Sensitivity represents the effect of a parameter of a system on the system response. Sensitivity analysis helps us understand the physics underlying the system response, is necessary for gradient-based optimization, and is used for uncertainty quantification and reliability analysis. Our focus is on computational sensitivity analysis of systems modeled using PDEs and solved using FEM. In particular, we are interested in the sensitivity of the system response to shape parameters which represent either the domain boundary or interface in a multi-material, multi-fluid, or multi-phase system.

Computational shape sensitivity analysis, in its typical discrete form, inherently couples sensitivity analysis with mesh generation as any change in the boundary or interface leads to change in the mesh or discretization. Discrete shape sensitivity analysis requires mesh sensitivity and thus the calculation of mesh Jacobian sensitivity. In Continuum Shape Sensitivity Analysis (CSSA), instead of taking the sensitivity of discretized equations, we take the sensitivity of the PDE and then we discretize the sensitivity-PDE. CSSA is conducted using the analysis mesh. We can either take the local derivative or the material derivative of the PDEs and correspondingly write sensitivity equations in terms of the local or material sensitivities. In the local form of the CSSA, mesh Jacobian sensitivity is not needed but spatial gradients of the analysis solution are needed at the boundary or interface.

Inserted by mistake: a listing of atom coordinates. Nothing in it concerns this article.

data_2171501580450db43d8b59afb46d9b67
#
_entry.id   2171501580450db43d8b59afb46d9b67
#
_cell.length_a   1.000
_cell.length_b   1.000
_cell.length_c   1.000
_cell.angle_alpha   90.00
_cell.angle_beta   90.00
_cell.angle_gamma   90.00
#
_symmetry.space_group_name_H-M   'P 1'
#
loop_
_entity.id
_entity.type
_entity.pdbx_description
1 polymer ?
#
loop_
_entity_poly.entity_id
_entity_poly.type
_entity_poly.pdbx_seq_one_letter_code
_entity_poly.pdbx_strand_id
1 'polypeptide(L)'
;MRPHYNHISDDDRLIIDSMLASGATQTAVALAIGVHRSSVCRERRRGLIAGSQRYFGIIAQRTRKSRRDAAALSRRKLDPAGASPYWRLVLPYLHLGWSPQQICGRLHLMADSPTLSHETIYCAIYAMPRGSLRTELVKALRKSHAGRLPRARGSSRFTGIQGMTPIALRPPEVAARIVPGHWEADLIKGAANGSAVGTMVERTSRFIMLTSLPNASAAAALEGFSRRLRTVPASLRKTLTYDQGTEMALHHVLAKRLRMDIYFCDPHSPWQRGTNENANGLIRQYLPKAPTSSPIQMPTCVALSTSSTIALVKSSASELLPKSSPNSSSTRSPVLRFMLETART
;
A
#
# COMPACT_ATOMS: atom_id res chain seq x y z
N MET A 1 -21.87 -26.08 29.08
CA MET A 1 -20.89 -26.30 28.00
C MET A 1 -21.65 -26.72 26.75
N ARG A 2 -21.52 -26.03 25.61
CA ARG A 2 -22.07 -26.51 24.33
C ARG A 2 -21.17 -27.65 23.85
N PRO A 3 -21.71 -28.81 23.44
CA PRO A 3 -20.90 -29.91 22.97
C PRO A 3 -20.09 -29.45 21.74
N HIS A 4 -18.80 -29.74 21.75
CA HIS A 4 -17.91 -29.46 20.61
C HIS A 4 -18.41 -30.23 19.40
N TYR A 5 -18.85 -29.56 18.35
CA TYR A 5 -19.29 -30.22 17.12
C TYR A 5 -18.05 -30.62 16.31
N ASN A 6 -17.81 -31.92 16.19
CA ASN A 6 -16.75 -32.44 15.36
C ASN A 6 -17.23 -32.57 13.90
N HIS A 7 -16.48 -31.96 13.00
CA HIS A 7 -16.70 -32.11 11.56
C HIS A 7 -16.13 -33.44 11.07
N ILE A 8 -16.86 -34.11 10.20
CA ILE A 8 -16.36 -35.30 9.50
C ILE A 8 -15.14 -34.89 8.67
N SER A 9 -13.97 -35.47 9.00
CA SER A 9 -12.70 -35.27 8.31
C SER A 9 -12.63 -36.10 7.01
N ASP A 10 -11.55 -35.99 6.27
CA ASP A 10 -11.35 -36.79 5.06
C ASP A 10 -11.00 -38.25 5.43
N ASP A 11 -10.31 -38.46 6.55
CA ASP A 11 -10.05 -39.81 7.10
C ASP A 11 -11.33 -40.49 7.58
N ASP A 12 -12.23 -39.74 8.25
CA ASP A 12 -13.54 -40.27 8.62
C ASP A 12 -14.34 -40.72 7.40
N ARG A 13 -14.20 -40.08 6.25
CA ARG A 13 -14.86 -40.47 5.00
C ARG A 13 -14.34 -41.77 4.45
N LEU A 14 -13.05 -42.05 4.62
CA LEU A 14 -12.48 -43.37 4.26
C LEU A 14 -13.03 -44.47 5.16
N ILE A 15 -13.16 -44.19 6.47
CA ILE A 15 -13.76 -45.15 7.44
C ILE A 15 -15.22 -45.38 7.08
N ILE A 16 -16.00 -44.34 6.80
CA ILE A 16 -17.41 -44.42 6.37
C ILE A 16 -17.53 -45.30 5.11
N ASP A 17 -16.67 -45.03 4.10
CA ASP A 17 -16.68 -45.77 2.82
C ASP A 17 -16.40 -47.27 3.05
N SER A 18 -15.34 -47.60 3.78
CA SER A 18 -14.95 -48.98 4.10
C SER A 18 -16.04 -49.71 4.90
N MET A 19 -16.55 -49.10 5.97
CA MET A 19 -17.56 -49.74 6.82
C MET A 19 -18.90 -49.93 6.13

Consider FEM-based solution of the incompressible Navier-Stokes equations at low Reynolds number. We use Q2-Q1 Taylor-Hood elements within the analysis tool IFISS: Incompressible Flow & Iterative Solver Software from Silvester, Elman, and Ramage.  Given below is an analysis verification solution for the test case from Schafer and Turek. The analysis shows a second order convergence for the pressure.

The linearized sensitivity PDE is driven by a non-homogenous Dirichlet boundary condition on the boundaries affected by the shape change parameter. The non-homogenous forcing is dependent on the spatial gradient of the velocity at the boundary obtained from the analysis solution. The analysis shows a fourth order convergence for the velocity and a third order convergence for the spatial gradient of the velocity.

Solving the sensitivity PDEs with the non-homogenous, Dirichlet boundary conditions gives us the local shape sensitivity. We get second order accuracy for the pressure sensitivity and third order accuracy for the velocity sensitivity.